The Massachusetts Department of Health issued regulations to create an affirmative medical defense for patients who use marijuana for a legitimate medical need. The regulations were mandated by the passage of a law last summer (H. 2170) that reinvigorates the state marijuana therapeutic research program and provides a prima facie defense for individuals who are certified by the state to use marijuana to treat glaucoma, asthma, or the nausea associated with chemotherapy.
According to State Public Health Commissioner David Mulligan, a three doctor panel appointed by the state will screen individual patients’ applications for certification. Certified patients will be shielded from criminal penalties, even if they obtain marijuana through illicit channels, Mulligan said. State physicians will not be allowed to prescribe marijuana to their patients under the newlaw.
“We’re trying to get certificates into the hands of people who meet the medical criteria,” said Mulligan. “Who is going to prosecute someone who has a certificate saying they have a medical condition that requires [marijuana?]”
The new law also mandates the Department of Health to develop a blueprint for a state-run medical marijuana research project, which would be submitted to the U.S. Food and Drug Administration for approval. During the late 1970s and early 1980s, at least six states implemented research programs allowing seriously ill patients to obtain marijuana as a medicine from the state board of health.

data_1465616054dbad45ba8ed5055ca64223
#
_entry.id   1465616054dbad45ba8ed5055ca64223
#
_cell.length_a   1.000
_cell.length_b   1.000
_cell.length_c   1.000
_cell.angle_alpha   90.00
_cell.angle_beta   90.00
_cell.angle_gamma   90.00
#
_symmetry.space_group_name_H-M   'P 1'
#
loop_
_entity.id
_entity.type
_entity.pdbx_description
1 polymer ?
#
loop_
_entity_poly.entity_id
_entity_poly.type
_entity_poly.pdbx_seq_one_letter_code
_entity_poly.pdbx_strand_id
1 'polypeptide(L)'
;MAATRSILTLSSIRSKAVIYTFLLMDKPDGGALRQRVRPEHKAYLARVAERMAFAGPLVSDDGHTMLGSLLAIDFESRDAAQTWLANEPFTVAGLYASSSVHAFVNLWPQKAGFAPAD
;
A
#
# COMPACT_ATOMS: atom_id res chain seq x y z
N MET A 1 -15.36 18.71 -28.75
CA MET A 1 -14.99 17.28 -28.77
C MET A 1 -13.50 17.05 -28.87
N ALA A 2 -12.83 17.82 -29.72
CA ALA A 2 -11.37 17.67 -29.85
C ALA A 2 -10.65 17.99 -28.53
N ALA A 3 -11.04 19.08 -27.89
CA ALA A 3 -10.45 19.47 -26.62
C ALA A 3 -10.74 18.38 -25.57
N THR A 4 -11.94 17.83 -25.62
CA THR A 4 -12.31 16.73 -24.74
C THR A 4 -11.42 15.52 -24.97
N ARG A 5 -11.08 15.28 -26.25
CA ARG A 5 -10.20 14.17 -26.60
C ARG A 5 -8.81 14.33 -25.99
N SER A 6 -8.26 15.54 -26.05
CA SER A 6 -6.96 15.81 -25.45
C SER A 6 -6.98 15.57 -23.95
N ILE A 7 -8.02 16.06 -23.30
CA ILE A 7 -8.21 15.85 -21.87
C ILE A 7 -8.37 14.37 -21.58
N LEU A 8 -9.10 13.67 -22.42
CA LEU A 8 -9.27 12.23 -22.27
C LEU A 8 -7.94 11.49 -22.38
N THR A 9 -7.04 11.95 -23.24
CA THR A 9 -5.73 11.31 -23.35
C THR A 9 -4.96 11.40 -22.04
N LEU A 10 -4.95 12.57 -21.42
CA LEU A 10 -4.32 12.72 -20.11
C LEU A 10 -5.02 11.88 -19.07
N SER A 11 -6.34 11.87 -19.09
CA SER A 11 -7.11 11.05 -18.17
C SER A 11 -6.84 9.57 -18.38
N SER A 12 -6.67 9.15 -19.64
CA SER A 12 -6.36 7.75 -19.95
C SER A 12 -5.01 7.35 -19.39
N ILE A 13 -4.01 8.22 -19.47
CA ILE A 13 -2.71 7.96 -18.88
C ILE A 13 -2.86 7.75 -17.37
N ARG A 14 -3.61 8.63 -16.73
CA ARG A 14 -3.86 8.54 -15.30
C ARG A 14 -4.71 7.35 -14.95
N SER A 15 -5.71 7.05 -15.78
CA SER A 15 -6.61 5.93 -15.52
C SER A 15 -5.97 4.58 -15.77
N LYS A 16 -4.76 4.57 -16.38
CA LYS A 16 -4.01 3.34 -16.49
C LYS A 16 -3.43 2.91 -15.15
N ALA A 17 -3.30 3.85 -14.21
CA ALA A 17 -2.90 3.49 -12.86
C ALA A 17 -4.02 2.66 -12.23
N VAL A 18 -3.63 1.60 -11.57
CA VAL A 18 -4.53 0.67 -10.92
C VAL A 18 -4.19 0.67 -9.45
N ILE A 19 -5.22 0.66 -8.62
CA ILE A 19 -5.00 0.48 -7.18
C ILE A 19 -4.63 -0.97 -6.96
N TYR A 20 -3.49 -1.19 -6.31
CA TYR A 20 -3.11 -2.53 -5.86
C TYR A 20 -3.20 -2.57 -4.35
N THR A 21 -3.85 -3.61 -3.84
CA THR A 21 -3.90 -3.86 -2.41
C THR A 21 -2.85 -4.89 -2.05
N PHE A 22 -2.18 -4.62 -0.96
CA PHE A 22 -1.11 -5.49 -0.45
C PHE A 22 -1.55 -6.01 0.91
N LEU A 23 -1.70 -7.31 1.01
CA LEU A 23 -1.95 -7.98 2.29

“The feds keep telling us verbally — they have never put it in writing — that they would supply [marijuana] for a well-designed clinical trial,” said Nancy Ridley, assistant health commissioner. “We’re going to be sending another batch of letters to the federal government to try to get them to be more specific about what it would take to access their supply. It would be absolutely wrong not to try.”
NORML Legal Committee member Michael Cutler, Esq., sees the proposals as a step in the right direction, but criticized the state’s failure to include a “catch-all” provision for terminal illness as well as language granting “sufficient confidentiality” for patients and doctors. He also expressed concern that patients would need to be certified by a state-panel of physicians rather than by their own personal doctor. Cutler, who helped to draft the original legislation, expects the legislature to hold public hearings on the issue as early as next month.
For more information, please contact attorney Michael Cutler at (617) 439-4990. For a state by state breakdown of medical marijuana laws, please contact Allen St. Pierre or Paul Armentano of NORML at (202) 483-5500.